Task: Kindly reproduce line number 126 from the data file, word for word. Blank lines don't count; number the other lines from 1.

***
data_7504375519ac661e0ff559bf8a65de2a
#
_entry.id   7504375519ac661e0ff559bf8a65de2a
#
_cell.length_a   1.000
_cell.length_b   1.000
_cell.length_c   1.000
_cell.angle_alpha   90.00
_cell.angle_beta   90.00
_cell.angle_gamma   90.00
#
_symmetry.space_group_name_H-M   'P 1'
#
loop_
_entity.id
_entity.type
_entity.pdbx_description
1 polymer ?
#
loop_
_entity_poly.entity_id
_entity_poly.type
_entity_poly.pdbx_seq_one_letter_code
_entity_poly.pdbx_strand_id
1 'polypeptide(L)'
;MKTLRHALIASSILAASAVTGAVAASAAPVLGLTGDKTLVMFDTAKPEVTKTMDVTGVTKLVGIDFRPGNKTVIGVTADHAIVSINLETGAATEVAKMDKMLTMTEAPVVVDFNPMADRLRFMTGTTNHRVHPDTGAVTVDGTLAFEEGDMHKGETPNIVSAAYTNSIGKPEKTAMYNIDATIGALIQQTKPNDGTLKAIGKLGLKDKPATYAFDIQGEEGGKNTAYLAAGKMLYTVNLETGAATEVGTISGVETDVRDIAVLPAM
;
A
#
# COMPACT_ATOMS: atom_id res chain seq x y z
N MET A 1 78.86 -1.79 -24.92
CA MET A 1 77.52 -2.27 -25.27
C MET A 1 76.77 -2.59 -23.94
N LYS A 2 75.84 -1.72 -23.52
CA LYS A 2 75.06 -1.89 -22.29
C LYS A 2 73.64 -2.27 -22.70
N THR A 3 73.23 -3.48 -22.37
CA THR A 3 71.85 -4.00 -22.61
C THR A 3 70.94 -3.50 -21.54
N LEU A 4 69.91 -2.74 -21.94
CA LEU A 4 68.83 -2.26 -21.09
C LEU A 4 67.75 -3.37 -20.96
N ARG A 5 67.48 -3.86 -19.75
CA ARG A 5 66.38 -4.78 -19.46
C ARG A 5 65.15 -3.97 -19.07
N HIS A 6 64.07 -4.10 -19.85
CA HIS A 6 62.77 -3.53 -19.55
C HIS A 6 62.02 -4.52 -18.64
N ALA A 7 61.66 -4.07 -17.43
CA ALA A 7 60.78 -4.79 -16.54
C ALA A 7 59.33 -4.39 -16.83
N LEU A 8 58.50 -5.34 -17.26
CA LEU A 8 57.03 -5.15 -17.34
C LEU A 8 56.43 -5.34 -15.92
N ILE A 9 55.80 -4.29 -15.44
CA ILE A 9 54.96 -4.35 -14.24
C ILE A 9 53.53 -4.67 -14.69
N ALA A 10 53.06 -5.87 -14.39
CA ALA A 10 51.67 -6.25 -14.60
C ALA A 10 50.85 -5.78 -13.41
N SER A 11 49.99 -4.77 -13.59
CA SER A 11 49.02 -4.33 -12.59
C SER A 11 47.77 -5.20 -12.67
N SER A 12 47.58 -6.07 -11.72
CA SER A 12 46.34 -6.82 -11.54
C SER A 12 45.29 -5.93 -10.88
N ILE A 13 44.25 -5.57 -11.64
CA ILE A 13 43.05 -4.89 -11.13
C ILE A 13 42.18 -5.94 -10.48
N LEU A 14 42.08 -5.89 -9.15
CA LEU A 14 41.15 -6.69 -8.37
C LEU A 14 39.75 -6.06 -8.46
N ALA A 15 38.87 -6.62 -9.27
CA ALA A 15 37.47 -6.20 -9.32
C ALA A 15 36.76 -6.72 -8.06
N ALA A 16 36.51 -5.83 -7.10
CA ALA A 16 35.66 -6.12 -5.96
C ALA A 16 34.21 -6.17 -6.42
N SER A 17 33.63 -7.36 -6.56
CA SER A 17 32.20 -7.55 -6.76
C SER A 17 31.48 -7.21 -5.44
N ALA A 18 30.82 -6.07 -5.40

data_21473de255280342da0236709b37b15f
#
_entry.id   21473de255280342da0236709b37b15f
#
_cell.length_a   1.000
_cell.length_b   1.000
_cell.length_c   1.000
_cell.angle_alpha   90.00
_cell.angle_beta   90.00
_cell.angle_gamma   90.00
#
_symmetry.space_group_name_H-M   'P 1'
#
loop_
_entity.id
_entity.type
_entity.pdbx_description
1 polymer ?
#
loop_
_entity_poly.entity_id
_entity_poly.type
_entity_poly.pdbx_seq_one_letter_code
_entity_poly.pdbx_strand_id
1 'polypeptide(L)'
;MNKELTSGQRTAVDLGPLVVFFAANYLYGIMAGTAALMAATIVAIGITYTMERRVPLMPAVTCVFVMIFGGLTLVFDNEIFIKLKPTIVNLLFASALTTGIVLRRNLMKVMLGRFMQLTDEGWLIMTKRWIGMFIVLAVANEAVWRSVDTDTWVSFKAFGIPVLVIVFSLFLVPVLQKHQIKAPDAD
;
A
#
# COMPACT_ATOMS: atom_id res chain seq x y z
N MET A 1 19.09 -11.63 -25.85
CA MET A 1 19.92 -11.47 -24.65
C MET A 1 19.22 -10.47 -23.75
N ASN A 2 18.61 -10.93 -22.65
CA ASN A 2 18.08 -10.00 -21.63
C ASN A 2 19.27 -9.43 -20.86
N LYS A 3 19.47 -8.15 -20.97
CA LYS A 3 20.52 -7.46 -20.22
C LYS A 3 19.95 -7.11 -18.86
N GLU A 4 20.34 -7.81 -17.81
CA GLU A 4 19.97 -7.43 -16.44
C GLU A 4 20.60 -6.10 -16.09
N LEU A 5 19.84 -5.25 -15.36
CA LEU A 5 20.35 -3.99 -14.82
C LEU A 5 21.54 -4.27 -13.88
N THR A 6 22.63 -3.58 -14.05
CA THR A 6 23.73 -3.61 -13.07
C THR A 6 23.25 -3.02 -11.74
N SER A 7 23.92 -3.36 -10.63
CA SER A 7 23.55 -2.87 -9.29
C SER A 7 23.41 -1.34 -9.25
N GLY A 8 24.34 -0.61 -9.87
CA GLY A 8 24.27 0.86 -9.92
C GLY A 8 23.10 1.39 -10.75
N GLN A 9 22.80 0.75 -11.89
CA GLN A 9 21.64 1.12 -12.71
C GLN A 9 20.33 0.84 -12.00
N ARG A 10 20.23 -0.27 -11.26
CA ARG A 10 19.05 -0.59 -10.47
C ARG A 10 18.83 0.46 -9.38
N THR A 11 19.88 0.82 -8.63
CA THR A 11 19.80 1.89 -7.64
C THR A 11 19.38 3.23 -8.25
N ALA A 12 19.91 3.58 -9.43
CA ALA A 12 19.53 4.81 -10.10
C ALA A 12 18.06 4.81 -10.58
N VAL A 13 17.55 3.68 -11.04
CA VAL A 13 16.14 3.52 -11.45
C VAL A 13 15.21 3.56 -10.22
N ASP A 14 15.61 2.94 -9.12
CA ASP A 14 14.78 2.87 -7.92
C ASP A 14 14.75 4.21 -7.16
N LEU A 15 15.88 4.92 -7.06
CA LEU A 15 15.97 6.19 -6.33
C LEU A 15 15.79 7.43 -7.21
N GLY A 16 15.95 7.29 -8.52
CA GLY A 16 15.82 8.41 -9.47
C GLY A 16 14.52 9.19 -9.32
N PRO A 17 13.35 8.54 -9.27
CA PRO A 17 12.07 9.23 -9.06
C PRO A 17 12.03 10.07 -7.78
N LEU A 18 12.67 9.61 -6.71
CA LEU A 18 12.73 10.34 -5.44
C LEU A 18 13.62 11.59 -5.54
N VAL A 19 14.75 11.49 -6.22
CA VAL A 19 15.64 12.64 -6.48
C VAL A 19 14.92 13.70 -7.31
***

CA LEU A 5 20.35 -3.99 -14.82